|Work for Iowans Continues in 112th Congress|
|News Releases - Civic News & Info|
|Written by Sen Chuck Grassley|
|Tuesday, 11 January 2011 08:31|
by U.S. Senator Chuck Grassley
Friday, January 7, 2011
The 112th Congress convened in January, with newly elected and reelected lawmakers taking the oath of office to “support and defend the Constitution.” It was an honor to reaffirm my allegiance to the U.S. Constitution and pledge to faithfully uphold my duties as a U.S. senator for Iowa for another term.
In a new congress, committee compositions change to reflect the new ratio of the majority to minority members of the U.S. Senate. Each party sets its own rules to determine committee assignments. Over the years, I’ve worked to secure key committee assignments. Building seniority from these various posts provides a platform to work for a more accountable government and to make Iowans’ voices heard on issues that hit close to home, especially those that impact working families, students, veterans, small business owners, family farmers and retirees.
In addition to the legislative and oversight responsibilities, the U.S. Senate also has the Constitutional authority of “advice and consent” and must approve nominations and treaties submitted by the President. To gain a more thorough understanding of the issues -- from taxes, to transportation, national security, energy, agriculture, education, health care, banking, immigration and trade -- the Senate divides its work into 20 standing committees, 68 subcommittees and four joint committees which review and research policy proposals, convene hearings to field input from policy experts on pending bills, conduct fact-finding investigations and fine-tune legislation for consideration by the full Senate.
More than 3,000 bills are introduced each Congress and referred to the respective committee of jurisdiction for scrutiny. The committee system allows lawmakers to develop expertise and specialize in specific issues.
In the last decade, I used my leadership position (alternating between Chairman and Ranking Member) on the tax-writing Senate Finance Committee to advance the landmark 2001/2003 tax relief laws that lowered the federal tax rates on wages and investment. Before the lame-duck session of Congress adjourned in December, I successfully pushed to extend these tax breaks for another two years. Separately in that legislation, I won extension through 2011 of provisions for ethanol and biodiesel that are so important to domestically produced renewable energy and national security.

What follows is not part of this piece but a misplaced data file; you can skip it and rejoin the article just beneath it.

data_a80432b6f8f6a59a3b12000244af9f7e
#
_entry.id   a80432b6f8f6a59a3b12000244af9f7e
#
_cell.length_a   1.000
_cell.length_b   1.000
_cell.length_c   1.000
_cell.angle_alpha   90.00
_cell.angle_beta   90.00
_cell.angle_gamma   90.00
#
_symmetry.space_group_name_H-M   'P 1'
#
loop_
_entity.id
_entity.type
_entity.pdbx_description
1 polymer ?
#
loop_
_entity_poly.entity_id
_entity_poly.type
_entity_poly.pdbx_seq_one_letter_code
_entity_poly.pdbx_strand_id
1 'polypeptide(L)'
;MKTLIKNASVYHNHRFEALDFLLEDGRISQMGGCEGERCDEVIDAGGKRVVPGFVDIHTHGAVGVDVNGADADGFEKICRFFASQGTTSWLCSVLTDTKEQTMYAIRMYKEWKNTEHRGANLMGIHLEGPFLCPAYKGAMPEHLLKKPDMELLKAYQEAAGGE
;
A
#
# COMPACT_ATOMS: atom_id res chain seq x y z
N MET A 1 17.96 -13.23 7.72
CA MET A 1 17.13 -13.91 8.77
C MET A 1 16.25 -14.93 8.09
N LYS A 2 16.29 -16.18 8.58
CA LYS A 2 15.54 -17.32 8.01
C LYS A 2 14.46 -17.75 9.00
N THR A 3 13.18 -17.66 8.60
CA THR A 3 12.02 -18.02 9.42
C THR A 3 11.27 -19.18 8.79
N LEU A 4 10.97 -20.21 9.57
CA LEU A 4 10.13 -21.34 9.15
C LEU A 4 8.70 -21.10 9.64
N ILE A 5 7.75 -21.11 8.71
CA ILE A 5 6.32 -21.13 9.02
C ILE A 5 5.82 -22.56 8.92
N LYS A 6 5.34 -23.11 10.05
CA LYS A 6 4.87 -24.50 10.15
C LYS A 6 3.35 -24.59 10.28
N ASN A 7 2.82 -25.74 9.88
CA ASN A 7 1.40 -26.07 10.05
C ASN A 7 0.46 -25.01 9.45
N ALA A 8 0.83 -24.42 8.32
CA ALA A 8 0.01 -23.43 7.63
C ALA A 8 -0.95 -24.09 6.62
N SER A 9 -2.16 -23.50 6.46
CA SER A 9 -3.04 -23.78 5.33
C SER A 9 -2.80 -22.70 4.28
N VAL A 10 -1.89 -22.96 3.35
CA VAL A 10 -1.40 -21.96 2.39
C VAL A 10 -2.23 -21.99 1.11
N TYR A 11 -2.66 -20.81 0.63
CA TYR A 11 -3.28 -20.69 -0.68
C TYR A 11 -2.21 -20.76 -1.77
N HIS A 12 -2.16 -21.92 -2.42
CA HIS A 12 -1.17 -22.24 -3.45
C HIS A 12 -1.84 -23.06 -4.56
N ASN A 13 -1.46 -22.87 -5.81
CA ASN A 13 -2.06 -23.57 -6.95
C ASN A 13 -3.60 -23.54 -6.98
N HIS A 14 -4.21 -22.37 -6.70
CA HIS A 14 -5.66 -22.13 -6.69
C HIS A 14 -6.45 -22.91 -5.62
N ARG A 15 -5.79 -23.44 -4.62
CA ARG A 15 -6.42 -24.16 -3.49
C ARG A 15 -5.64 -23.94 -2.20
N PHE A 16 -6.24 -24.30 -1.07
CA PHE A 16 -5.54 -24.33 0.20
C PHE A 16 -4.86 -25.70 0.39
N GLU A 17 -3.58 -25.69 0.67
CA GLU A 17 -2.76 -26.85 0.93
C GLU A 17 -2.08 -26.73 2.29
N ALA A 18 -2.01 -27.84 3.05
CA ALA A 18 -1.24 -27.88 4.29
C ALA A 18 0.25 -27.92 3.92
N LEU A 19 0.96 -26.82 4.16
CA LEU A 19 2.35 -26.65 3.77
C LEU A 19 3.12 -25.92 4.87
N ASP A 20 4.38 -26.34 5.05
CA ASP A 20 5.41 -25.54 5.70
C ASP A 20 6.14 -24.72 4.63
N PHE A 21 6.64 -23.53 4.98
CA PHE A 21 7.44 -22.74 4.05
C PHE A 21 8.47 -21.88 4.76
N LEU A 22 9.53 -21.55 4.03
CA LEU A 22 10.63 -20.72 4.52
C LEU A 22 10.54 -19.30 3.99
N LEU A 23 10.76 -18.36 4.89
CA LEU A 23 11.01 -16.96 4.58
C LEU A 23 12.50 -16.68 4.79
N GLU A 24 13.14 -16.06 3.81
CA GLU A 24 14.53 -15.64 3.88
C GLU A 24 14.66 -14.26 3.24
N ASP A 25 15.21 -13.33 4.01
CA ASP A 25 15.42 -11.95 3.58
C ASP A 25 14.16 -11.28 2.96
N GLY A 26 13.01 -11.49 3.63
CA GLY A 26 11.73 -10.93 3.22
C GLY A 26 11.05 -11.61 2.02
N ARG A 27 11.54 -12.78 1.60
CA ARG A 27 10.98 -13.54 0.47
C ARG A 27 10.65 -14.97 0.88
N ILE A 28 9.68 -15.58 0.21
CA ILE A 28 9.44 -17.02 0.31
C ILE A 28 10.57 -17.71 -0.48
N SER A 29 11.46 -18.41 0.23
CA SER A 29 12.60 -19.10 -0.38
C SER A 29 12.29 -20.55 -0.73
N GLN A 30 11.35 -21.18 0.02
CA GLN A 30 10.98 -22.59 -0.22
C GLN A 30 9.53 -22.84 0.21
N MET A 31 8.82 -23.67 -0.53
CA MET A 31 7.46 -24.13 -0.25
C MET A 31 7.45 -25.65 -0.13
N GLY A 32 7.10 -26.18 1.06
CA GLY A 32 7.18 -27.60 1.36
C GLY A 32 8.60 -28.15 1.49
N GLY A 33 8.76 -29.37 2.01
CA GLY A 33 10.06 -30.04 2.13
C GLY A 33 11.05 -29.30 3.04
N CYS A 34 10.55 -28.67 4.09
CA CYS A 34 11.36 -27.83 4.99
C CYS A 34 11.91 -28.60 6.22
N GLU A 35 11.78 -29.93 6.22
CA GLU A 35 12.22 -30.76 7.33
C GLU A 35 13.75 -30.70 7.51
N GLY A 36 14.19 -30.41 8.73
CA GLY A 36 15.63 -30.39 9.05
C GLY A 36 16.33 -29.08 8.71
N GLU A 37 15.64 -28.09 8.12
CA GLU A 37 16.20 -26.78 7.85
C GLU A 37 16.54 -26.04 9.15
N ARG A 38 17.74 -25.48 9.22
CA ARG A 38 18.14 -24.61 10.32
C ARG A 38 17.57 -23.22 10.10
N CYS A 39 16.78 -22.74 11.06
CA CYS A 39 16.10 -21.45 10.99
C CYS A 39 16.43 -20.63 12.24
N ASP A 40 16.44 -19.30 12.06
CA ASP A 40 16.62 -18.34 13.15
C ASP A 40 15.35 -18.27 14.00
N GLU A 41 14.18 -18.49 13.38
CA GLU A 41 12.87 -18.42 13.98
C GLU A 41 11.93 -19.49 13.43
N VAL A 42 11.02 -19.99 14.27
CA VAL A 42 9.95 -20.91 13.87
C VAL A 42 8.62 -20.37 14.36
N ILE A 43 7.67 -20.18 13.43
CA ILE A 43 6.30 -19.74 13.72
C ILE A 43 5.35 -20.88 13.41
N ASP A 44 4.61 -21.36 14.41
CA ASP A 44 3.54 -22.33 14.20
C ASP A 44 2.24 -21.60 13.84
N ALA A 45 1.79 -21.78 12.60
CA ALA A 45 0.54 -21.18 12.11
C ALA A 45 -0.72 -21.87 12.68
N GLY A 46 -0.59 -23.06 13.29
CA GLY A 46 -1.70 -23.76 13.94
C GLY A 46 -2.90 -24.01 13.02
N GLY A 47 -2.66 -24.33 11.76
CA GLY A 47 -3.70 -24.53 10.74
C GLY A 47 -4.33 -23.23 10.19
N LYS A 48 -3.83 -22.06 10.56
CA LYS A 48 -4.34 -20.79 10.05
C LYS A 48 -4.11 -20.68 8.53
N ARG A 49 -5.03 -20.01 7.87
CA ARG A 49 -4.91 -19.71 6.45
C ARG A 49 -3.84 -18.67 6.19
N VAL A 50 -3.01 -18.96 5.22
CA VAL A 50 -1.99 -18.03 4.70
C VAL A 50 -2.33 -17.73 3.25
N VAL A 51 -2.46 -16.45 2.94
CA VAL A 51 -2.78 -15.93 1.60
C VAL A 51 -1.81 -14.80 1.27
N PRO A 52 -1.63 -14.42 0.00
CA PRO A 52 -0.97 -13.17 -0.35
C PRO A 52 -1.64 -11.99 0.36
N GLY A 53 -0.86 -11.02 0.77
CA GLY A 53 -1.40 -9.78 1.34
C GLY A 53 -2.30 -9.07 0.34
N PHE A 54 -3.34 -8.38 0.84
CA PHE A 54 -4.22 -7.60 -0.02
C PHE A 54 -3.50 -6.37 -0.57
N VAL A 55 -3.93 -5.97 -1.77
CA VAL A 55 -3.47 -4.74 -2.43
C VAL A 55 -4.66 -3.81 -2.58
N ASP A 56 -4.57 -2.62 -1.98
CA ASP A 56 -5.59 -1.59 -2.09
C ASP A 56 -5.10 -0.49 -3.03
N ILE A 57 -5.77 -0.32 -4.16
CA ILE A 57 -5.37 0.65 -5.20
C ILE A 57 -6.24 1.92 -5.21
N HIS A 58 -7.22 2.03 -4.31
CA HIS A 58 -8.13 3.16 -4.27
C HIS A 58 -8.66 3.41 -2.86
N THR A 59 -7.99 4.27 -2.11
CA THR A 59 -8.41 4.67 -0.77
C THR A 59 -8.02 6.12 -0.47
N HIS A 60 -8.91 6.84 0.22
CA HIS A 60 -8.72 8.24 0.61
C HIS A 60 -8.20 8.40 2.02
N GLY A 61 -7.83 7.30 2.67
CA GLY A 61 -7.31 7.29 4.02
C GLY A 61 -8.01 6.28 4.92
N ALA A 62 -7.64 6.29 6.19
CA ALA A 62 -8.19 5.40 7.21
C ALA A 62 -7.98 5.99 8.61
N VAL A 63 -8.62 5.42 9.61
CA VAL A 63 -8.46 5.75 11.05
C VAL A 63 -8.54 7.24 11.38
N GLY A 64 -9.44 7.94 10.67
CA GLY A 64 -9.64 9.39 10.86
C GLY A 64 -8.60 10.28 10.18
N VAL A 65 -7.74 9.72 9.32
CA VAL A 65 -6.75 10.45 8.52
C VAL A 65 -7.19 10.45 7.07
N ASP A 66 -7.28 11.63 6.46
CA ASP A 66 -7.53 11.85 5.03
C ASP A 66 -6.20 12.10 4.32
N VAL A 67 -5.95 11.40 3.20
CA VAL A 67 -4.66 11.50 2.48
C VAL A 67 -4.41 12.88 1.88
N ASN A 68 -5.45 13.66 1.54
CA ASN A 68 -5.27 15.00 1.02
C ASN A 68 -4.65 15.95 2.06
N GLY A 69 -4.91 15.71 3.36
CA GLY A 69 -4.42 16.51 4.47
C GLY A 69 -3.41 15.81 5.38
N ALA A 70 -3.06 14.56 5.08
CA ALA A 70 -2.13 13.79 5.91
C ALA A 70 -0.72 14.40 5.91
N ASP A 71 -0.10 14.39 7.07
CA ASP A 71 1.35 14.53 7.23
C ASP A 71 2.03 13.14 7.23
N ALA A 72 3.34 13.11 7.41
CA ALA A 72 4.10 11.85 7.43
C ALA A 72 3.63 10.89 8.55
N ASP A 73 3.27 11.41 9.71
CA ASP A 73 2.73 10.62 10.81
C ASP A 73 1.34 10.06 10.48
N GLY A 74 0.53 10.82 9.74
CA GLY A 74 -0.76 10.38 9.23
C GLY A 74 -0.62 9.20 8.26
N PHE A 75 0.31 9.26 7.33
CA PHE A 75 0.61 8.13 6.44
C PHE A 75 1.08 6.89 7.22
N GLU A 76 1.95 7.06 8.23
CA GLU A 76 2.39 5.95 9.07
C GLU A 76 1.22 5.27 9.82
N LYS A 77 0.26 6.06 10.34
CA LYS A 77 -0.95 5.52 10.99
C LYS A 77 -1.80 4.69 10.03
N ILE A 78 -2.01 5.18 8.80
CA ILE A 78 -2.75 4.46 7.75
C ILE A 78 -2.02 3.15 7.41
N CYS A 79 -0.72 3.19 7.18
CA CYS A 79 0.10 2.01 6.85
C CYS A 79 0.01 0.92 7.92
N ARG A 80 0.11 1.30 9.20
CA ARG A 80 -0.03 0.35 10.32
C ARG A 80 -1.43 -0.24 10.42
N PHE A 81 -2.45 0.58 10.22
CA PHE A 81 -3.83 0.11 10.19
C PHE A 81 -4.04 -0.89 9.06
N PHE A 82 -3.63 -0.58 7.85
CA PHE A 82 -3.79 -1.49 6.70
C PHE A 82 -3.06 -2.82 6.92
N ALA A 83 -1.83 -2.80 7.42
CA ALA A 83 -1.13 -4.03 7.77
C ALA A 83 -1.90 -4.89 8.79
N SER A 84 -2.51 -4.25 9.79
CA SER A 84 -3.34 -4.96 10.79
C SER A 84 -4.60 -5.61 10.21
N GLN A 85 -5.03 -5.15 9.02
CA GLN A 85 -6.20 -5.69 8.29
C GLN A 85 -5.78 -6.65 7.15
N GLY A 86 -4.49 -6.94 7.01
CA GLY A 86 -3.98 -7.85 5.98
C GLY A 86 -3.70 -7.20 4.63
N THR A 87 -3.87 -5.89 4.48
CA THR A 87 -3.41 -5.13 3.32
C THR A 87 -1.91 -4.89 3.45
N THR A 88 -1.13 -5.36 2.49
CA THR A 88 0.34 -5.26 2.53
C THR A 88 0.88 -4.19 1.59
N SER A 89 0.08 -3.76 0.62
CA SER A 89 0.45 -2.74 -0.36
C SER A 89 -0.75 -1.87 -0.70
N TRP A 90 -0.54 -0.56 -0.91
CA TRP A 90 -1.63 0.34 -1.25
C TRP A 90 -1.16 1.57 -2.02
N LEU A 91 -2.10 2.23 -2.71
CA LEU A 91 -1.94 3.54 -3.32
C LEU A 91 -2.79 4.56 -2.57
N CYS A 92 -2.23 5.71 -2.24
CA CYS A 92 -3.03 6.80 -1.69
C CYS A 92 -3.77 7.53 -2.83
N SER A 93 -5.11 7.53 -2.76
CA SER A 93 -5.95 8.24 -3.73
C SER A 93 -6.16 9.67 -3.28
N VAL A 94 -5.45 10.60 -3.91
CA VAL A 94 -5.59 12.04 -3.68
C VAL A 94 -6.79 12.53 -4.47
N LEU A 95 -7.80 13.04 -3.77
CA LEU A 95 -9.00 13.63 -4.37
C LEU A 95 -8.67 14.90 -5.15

In other examples, I’ve used my assignment on the Senate Budget Committee to tighten the federal purse strings and urge big spenders to end the cycle of deficit spending. Both on and off the Senate Agriculture, Nutrition and Forestry Committee, as one of only two working family farmers in the Senate, I’ve championed the interests of the nation’s producers to earn a good living and provide for the nation’s food and energy security.
I will continue to serve as a senior member of the Finance Committee, but because of Republican Caucus term limits on committee leadership positions, I’m moving from the position of Ranking Member of the Finance Committee to Ranking Member of the Judiciary Committee. Since taking my first oath of office in the Senate, I’ve been able to serve on the influential Judiciary Committee. It’s where I launched my crusade to empower whistleblowers to expose fraud against the taxpayers. My 1986 amendments to the False Claims Act (a Civil-War era law) have helped the U.S. government recover more than $25 billion that otherwise would be lost to fraud. The U.S. Justice Department also credits my updates to the False Claims Act with deterring untold billions more that otherwise would have been lost to fraud. Most recently, I strengthened additional whistleblower tools that were included in the Fraud Enforcement Recovery Act of 2009 to help plug legal loopholes used in court to escape accountability. I’m keeping the heat on the federal bureaucracy to fight fraud with criminal prosecutions right now, too, asking both the Justice Department and the Department of Health and Human Services to account for stagnant prosecution numbers despite increased federal spending to target health care fraud.
I also intend to continue scrutinizing concentration in the agricultural industry. It seems to get continually more difficult for the independent producer to capture a fair share of the food dollar due to consolidation.
I also will continue to work to reduce the cost of pharmaceutical drugs with pro-consumer legislation to make generic options available as quickly as possible. And, the Ranking Member position on the Senate Judiciary Committee is responsible for rigorous review of lifetime appointments to the federal bench, including the Supreme Court of the United States.
As Congress gets down to the people’s business in the New Year, I encourage Iowans to keep in touch. 21st century technology gives democracy even more opportunities to keep our two lanes of communication well traveled, from e-mail to interactive webcasts. I also hope to see many of you face-to-face in 2011 during my constituent meetings.
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